Selection Effects of Lender and Borrower Choices on Risk Measurement, Management and Prudential Regulation
Thi Mai Luong
in PhD Thesis from Finance Discipline Group, UTS Business School, University of Technology, Sydney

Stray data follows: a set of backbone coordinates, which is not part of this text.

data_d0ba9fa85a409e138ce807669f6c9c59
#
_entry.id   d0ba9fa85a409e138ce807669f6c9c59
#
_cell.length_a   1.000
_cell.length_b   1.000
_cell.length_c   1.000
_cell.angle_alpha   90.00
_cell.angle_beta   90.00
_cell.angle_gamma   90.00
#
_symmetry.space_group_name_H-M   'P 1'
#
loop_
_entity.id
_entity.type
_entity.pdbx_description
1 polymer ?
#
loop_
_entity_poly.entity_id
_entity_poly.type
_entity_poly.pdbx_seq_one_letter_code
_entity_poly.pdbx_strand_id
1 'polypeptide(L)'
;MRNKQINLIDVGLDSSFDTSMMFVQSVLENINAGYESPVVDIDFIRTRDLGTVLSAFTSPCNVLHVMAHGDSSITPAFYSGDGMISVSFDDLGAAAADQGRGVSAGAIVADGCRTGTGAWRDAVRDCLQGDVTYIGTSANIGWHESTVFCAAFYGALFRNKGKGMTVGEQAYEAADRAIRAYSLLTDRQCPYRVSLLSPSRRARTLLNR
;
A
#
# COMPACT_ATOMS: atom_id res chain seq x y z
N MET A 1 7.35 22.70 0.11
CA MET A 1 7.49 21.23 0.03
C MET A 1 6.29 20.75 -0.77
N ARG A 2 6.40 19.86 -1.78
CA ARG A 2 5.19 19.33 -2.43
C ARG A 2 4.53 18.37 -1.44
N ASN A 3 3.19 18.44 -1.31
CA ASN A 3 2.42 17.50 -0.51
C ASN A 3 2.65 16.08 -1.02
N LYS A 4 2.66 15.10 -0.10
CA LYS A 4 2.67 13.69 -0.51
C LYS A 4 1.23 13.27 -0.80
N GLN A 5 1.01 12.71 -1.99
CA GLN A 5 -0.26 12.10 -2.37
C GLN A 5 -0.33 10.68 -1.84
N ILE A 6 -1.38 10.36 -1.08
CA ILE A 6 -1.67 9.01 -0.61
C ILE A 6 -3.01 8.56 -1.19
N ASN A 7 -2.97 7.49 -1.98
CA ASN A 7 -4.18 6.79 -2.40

Empirical studies rely on features of observed data to gain new knowledge. However, data sets are often subject to selection bias. Recently, researchers have paid more attention to the impact of sample selection bias on outcome processes. In banking, selection is based on both lender and consumer choices and significantly affects outcomes of risk performance. This thesis presents three studies on the selection effects of lender and borrower choices on risk measurement, management and prudential regulation. The first study investigates the voluntary selection of banks to participate in a government guarantee scheme implemented during Global Financial Crisis 2008 – 2009 in Australia. First, we find strong empirical evidence that Australian banks that entered into the wholesale funding guarantee scheme offered by the Australian Government experienced a significant reduction in their funding costs and funding premiums. However, we also show that the subsequent removal of the guarantee scheme did not result in a full repricing of funding costs to normal levels. Further, the guarantee program did not cause excessive risk taking in terms of general bank risk, asset risk, or liquidity risk. Additionally, banks allocated the additional debt funding to residential mortgage loans coincided with a period of strong growth in house prices in Australia. The findings contribute to bank risk management on the liability side. The second study investigates the impact of prepayment selection on default likelihood. First, we document that prepayment and default are linked in a u-shaped pattern. Default risk is high for two distinct groups. The first group includes borrowers who have low prepayment risk as suggested by observed factors (unconditional effect). The second group includes borrowers who have high prepayment risk but did not refinance and remain in the sample post prepayment (selection effect). Second, the main cause for a high default rate in upturns is a selection effect, while that for high default in downturns is an unconditional effect. Third, industry practice models result in a significant error in default calibration. We propose a twostage model with a novel correction term to achieve a better default prediction than industry and literature models. The findings contribute to bank risk measurement and management on the lending side. The third study explores two approaches to predict prepayment risk and default risk in the multi-period setting: a life-cycle model and a forward model. Using data of US fixed-rate prime mortgages from 2000–2016, we find that both models perform equally well for prepayment and default predictions in the first three years, while the accuracy of both models decreases for longer periods. A life-cycle model provides a better calibration for later ages, while a forward model is more accurate in forecasts for periods beyond three years. We analyze the impact of prepayment selection on multi-period default predictions. We find that a default model, which controls for prepayment selection, provides more accurate default probabilities in long run than a model without selection. The mean absolute error can reduce by nearly 50% if controlling for prepayment selection. Our findings are useful for banks to assess more accurately mortgage risk over the loan lifetime and to implement loan loss provisioning changes under international accounting standards.
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